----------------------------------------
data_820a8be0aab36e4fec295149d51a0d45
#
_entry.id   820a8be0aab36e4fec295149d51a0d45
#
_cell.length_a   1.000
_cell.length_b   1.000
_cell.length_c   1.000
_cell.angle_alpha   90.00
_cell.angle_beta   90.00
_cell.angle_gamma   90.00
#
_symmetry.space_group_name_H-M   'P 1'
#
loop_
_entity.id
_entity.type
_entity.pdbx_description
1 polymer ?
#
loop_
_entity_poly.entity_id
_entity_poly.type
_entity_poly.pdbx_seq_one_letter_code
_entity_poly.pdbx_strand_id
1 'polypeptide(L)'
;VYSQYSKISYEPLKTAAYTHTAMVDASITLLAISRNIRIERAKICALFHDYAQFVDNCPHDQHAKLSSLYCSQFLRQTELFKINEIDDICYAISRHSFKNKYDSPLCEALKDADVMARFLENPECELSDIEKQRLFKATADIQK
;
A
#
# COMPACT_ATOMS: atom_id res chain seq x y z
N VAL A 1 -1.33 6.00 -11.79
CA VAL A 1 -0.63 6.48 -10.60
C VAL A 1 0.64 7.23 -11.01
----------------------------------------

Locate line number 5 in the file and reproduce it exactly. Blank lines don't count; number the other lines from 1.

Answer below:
_cell.length_a   1.000